blues guitar

How to Get a Good Blues Tone

This is a Guest Post by Guitarist and Published Author, Brian Reed.

BB King and Eric ClaptonWho hasn’t heard Albert, B.B. or Freddie King, Muddy Waters, Buddy Guy, or Eric Clapton and thought, “Damn, I want my guitar to sound like that.”

There is no blueprint for good blues tone. Since there are so many distinct blues styles, there are likely iconic bluesmen that have used a setup similar to yours. Blues legends have used single coil and humbucker-based guitars, tube and solid-state amps, pedals and just plugging straight into the amp. Here are some rules of thumb that can help you get good tone no matter your setup.

Great blues guitarists know just how to manipulate their guitars to get multiple different evocative tones. They use the pickup selection, tone and volume knobs on their guitar to change tone rather than changing channels on their amp or using a pedal.

If you have a dual humbucker guitar, familiarize yourself with the way the guitar sounds using both the neck and bridge humbuckers. Then, experiment with rolling off the volume and see how it impacts the sound. Some blues players have the volume on their neck pickup rolled back for rhythm and the bridge pickup volume all the way up for solos. Other players may have both volumes on full and use the neck pickup for slower, vocal-sounding solos, then switch to the bridge for more sustained, singing or trebly, biting solos.

For Strat-style guitars, listen with how the tone changes when you move between the five different pickup positions and the ways they can affect the emotional impact of a solo. Most Strat-style guitars don’t have multiple volume knobs to set different pickups at different levels, but you can still manually roll the volume back while playing rhythm and bring the level back for solos.

Dial your amp’s gain or volume so that when your guitar’s volume is set at 10, the amp has a nice singing sustain. Blues doesn’t typically incorporate over the top high gain, but you want a tone that has a nice vocal quality to it and that requires a little overdrive. If you don’t know where to begin, start with all the knobs at 12 o’clock and then you can adjust the gain up from there. Most tube amps sound best when the volume is pushed to create natural overdrive rather than adding distortion.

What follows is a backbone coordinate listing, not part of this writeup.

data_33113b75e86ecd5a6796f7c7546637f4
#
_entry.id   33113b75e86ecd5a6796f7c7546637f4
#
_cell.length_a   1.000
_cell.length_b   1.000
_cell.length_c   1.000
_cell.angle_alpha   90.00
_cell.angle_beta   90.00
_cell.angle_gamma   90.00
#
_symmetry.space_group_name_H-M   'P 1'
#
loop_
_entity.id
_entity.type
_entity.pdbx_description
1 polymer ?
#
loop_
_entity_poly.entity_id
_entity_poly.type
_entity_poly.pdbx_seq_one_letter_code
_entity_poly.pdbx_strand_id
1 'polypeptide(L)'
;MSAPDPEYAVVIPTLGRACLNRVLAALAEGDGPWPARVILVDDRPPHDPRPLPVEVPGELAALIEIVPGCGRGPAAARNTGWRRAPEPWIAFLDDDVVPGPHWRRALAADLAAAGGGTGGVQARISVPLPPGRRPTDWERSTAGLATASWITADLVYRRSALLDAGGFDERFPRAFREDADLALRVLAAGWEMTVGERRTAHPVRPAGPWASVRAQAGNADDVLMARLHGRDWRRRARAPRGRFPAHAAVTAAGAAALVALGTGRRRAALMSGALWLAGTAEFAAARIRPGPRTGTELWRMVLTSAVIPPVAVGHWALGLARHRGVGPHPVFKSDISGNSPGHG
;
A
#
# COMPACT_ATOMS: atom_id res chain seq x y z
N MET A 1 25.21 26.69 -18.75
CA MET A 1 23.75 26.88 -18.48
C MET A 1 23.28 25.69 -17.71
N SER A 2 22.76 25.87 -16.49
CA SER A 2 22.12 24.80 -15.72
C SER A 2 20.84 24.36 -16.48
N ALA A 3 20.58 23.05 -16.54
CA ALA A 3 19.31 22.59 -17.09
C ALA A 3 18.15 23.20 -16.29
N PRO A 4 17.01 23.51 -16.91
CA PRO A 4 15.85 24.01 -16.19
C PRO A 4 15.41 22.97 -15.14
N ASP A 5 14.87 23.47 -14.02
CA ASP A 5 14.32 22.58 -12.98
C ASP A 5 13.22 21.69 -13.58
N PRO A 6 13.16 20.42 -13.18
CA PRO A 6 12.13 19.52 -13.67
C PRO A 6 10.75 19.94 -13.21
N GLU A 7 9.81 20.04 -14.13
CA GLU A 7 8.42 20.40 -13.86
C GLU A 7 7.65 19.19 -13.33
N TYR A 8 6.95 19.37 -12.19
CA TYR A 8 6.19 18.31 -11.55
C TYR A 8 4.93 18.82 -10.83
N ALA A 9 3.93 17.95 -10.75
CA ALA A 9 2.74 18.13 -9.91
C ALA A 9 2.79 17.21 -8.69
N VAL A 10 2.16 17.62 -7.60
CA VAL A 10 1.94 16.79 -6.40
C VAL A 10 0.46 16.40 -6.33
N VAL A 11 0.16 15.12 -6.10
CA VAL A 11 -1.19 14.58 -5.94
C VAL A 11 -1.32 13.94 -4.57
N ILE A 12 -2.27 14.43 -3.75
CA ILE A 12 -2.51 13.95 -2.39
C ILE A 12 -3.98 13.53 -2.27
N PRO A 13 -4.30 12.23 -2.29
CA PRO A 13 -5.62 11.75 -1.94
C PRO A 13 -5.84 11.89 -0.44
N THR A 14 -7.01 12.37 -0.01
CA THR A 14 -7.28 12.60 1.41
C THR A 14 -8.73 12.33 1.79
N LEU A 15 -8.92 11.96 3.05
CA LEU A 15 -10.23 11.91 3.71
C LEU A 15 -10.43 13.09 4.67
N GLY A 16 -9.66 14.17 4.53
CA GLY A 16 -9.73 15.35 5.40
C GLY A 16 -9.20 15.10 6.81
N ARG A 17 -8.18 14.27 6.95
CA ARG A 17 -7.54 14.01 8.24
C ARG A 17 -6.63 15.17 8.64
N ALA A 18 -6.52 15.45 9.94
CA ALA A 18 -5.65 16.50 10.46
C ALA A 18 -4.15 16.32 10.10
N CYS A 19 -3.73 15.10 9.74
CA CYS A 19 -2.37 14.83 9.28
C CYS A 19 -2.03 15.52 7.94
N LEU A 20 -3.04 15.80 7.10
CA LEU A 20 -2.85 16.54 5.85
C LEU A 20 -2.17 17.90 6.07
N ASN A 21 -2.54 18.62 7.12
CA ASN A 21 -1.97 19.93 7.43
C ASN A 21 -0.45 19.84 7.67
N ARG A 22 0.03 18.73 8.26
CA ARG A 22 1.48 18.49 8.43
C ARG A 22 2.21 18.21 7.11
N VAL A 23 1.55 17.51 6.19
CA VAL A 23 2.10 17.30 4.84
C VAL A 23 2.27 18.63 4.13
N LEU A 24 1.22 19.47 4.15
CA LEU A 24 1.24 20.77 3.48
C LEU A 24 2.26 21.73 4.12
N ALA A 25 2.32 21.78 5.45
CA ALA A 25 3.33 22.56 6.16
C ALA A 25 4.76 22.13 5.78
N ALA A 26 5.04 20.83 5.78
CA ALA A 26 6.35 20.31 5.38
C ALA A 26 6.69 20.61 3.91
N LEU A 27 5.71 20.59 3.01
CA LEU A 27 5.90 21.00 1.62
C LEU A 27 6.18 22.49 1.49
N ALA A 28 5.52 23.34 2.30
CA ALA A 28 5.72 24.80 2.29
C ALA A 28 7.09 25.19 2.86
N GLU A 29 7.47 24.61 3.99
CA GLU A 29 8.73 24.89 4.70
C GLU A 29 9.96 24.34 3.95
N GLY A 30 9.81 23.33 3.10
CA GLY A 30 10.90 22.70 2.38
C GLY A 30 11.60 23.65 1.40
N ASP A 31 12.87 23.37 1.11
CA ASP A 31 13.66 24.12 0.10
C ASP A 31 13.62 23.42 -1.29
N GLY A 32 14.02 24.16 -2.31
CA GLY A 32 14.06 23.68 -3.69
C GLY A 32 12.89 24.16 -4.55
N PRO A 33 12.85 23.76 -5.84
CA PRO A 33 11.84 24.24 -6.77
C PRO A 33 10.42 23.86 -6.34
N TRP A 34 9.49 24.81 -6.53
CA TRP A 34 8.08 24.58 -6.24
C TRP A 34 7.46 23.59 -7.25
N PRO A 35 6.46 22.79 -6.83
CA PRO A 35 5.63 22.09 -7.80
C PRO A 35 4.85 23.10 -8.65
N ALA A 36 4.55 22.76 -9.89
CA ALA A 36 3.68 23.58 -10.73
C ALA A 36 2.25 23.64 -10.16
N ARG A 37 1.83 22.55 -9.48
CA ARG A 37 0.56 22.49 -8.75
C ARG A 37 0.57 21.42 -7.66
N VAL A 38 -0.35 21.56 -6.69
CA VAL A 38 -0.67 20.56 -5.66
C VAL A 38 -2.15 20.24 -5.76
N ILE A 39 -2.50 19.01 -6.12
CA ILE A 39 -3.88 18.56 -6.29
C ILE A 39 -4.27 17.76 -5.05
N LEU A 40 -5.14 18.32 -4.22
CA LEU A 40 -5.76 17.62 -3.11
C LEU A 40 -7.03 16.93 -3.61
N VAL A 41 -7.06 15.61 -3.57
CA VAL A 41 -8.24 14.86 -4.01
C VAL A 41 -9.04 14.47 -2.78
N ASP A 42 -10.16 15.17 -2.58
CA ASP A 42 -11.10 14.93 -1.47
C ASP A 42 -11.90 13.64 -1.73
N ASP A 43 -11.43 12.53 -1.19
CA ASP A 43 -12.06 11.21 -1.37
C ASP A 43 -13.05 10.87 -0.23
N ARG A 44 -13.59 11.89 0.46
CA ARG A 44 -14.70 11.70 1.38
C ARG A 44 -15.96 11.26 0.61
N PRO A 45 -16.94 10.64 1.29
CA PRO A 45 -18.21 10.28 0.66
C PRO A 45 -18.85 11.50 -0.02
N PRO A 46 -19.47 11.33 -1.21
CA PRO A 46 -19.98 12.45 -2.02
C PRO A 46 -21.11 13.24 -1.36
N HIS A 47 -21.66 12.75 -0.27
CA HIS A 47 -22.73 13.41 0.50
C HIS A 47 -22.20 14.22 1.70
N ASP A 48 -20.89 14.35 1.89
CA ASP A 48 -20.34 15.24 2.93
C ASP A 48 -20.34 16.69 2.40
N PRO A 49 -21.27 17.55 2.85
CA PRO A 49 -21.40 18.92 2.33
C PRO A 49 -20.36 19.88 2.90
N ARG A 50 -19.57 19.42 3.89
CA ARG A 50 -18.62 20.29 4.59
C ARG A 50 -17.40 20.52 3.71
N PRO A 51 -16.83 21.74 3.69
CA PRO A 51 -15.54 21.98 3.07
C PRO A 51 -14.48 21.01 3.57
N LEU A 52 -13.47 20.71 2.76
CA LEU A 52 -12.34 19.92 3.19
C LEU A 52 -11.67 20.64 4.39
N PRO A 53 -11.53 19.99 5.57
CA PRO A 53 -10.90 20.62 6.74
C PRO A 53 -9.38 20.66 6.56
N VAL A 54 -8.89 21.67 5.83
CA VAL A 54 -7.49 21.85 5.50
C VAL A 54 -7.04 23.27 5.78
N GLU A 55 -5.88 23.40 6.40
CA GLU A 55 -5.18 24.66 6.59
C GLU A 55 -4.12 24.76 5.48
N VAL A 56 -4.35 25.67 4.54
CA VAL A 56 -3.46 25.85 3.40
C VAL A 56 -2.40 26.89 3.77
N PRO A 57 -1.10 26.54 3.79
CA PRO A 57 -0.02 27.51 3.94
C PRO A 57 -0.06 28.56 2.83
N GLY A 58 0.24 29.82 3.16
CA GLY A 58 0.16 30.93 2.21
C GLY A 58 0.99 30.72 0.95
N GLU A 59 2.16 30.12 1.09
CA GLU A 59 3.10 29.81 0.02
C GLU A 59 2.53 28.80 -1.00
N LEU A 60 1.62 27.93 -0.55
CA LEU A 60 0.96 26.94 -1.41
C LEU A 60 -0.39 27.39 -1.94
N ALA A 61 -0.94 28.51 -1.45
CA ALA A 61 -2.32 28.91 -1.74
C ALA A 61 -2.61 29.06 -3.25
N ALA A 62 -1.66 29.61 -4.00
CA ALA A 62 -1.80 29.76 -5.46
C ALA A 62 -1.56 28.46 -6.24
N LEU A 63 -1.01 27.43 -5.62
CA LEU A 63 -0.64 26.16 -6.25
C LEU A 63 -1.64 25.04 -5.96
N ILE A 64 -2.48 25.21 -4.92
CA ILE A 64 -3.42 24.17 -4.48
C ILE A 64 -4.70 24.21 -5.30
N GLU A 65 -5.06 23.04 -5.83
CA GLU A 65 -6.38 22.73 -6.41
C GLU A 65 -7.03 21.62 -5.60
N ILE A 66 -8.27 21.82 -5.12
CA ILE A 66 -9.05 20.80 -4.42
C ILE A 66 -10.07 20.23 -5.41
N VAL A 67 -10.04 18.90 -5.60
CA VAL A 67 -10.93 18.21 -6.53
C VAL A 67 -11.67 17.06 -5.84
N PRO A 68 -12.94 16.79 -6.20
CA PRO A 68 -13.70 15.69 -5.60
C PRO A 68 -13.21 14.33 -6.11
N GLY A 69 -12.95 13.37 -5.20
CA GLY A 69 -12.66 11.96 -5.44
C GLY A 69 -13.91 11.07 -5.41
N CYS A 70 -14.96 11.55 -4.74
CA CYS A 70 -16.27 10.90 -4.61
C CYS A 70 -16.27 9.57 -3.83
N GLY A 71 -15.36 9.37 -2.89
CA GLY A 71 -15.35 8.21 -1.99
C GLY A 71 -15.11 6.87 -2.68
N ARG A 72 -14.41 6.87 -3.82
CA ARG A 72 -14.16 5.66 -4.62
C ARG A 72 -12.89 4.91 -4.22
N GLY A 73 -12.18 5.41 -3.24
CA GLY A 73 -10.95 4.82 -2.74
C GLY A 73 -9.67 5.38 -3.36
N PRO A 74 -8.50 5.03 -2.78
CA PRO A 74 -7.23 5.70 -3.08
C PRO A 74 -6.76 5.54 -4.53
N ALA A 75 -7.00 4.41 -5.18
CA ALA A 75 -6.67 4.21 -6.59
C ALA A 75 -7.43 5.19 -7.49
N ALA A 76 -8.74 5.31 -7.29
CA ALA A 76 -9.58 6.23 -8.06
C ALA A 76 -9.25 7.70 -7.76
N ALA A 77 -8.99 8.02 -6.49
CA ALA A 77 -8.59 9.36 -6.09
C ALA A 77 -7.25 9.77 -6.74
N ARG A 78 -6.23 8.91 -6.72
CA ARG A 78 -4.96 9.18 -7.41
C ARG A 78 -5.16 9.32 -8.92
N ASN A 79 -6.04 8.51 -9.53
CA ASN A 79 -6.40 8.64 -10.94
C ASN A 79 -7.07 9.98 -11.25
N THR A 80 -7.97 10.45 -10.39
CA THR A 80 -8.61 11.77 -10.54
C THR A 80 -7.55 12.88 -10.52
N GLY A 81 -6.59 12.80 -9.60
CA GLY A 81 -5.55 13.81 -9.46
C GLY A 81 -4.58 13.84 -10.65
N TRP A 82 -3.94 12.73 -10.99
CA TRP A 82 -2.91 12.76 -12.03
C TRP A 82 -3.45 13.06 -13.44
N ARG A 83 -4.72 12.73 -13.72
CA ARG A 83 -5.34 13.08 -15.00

Pedals aren’t essential for blues but some players will add a touch of amp reverb or tremolo to their signal. However, more dynamic effects like delay, chorus or other modulation effects aren’t necessary.

Some players also use an overdrive or other type of boost pedal to push their solos to another level. There are hundreds of Tube Screamers clones, first popularized by Stevie Ray Vaughan, which can add a throaty, midrange voiced overdrive to your tone. Or, if you have a darker sounding amp, like a Marshall, you might look for a treble booster like the Dallas Rangemaster pedal similar to what Eric Clapton used with his Marshall Bluesbreaker. There are lots of boost pedals on the market that have transparent characteristics, but give a little extra push to the front end of the amp to enhance the sound.

Whatever your setup, it is important to remember that great blues tone is much more about feel and emotion than expensive gear.

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